In fact, Les Cocottes sits on a pretty prestigious piece of land, in the seventh arrondissement, not known for good-value restaurants, or truckers. But Les Cocottes is a good value, and what makes it even better, the food is worth every centime.

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#1: La Briciola Pizza

During the next week, I’m going to do a series: Five Great Places in Paris That You Might Not Know About. In a city that hasn’t been overrun by chain stores and restaurants, it’s nice to be able to profile some of the smaller places around town that I frequent.

pizza

When I’ve had friends come to visit and suggested we go out for pizza, they balk.

Pizza? I didn’t come to Paris for…for…pizza!”

To which I always want to reply, “Honey, well I didn’t come to Paris to listen to you diss my dining suggestions.”

But when you live somewhere, no matter how good the local cuisine might be, one cannot live on duck confit and galettes de sarrasin slathered in butter forever, you know.

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Two Delicious Dining Guides to Paris


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Clotilde Dusoulier is the ultimate Parisian insider, one who shares her tasty tales of life in Paris on her blog, Chocolate and Zucchini. In this very handy guide, a native Parisian happily leads us around Paris, taking us from little-known specialty food shops and classic bistros to authentic Japanese noodle bars and venues for wine tastings.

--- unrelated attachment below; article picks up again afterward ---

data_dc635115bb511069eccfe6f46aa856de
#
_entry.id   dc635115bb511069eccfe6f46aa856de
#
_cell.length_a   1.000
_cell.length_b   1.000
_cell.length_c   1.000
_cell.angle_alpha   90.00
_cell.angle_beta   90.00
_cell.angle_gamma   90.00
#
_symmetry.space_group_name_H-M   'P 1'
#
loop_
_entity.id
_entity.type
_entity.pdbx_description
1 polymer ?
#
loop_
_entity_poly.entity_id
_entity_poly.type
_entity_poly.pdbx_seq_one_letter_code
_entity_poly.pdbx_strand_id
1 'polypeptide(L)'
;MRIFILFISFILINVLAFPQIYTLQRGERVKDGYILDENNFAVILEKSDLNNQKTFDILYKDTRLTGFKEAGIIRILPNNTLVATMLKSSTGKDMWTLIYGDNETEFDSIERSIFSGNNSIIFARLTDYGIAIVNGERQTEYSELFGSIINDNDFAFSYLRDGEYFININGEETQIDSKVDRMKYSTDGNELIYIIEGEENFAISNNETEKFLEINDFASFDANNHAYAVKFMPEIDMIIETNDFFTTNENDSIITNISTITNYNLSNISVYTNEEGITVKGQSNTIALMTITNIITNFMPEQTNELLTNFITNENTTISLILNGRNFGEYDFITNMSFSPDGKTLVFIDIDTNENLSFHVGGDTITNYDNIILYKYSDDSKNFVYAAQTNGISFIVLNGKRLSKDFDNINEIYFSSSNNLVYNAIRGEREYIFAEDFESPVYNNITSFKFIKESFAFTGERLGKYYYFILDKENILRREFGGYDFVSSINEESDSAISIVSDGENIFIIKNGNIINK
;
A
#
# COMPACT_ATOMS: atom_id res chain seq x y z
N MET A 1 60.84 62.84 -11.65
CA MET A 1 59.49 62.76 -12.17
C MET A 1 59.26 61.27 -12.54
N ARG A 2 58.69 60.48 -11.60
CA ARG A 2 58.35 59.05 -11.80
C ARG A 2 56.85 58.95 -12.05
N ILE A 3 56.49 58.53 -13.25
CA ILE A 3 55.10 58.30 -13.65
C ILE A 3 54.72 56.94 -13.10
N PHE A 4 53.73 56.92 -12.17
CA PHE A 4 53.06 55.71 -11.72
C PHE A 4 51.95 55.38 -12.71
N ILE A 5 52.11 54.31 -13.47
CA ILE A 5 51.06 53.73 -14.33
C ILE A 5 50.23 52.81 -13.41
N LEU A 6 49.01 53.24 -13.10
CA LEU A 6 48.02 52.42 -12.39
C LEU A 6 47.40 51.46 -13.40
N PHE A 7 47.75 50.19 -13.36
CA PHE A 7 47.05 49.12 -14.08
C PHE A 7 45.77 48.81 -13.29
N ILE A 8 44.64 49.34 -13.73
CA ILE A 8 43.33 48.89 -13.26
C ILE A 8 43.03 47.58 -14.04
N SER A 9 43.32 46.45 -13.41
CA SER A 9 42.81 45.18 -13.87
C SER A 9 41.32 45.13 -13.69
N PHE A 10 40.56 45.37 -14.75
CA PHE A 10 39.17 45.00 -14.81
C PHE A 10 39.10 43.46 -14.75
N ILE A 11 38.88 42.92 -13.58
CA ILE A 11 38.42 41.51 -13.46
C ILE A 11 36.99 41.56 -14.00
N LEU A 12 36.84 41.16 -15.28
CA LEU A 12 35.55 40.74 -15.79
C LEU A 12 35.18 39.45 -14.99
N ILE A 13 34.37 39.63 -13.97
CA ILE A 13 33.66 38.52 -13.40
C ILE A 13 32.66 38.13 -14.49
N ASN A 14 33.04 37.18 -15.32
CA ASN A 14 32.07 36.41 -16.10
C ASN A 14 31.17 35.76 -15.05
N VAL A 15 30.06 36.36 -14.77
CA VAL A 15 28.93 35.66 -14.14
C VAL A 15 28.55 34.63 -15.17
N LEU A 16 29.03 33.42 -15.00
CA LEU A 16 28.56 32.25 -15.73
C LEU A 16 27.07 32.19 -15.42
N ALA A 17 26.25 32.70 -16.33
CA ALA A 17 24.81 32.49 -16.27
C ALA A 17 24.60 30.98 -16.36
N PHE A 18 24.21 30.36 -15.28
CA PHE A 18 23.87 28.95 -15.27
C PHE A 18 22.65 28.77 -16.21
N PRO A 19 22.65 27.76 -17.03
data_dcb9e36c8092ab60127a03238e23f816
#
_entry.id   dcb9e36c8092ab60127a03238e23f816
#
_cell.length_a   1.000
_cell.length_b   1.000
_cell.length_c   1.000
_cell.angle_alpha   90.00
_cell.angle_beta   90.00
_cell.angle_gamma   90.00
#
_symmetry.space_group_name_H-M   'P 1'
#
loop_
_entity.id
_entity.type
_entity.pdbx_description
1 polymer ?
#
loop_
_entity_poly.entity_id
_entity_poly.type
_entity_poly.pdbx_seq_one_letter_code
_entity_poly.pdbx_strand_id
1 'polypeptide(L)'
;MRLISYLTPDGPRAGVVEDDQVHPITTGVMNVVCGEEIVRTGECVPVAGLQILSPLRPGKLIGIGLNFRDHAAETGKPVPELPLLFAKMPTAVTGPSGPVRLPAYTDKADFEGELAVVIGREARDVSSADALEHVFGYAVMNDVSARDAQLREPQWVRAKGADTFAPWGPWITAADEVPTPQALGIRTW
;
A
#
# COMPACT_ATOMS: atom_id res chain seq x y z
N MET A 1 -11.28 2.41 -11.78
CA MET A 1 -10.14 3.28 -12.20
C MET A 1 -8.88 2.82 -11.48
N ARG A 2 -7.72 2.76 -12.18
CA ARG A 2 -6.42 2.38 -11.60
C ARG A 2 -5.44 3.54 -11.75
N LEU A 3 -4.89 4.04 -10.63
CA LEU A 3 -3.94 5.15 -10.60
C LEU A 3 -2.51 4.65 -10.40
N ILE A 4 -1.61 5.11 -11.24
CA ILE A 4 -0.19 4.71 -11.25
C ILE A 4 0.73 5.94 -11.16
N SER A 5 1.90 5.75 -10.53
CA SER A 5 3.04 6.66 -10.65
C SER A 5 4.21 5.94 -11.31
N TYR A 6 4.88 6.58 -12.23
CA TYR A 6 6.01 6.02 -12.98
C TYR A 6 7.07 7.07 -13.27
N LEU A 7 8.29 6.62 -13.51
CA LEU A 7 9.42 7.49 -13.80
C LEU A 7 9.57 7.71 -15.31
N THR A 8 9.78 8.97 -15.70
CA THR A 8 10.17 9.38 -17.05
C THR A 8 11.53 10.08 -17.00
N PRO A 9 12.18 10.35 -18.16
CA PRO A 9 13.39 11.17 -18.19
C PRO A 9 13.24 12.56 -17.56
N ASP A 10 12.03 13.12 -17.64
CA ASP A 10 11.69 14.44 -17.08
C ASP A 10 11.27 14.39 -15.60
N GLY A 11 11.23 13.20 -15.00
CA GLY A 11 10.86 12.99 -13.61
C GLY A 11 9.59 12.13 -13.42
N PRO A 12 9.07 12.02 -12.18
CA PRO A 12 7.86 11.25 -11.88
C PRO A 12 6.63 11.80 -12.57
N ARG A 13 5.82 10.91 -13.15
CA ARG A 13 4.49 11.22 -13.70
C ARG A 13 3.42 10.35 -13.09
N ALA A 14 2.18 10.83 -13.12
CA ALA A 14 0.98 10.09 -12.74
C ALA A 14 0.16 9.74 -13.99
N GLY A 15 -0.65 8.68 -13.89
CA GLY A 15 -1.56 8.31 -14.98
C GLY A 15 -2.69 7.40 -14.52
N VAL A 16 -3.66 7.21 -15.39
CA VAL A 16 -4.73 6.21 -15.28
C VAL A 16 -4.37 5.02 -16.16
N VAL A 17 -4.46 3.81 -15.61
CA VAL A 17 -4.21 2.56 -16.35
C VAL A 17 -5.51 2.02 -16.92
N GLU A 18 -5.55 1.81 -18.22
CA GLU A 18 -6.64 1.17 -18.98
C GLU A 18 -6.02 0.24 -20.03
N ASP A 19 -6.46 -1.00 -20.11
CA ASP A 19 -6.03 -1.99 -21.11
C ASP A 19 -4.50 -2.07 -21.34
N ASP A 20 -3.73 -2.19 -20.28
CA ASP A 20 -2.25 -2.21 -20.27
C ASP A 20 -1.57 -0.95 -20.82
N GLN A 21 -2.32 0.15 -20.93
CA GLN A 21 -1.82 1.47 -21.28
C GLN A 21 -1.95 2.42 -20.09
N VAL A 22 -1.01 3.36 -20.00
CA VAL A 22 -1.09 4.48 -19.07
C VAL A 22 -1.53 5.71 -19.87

One of my favorite parts of Clotilde’s Edible Adventures in Paris are tips on how restaurants and food shops work here. For example, knowing that you’re not a “customer” but a “guest” explains a lot of things to foreigners, who are used to the Customer is King attitude.

Other cultural tips, like keeping your hands on the table while you’re eating and not resting your bread on the edge of your plate, are explained so you can avoid making a faux pas, as I did shortly after I arrived in Paris and was scolded for my bread infraction by the host at a dinner party. And I always thought it was rude to scold guests! Who knew?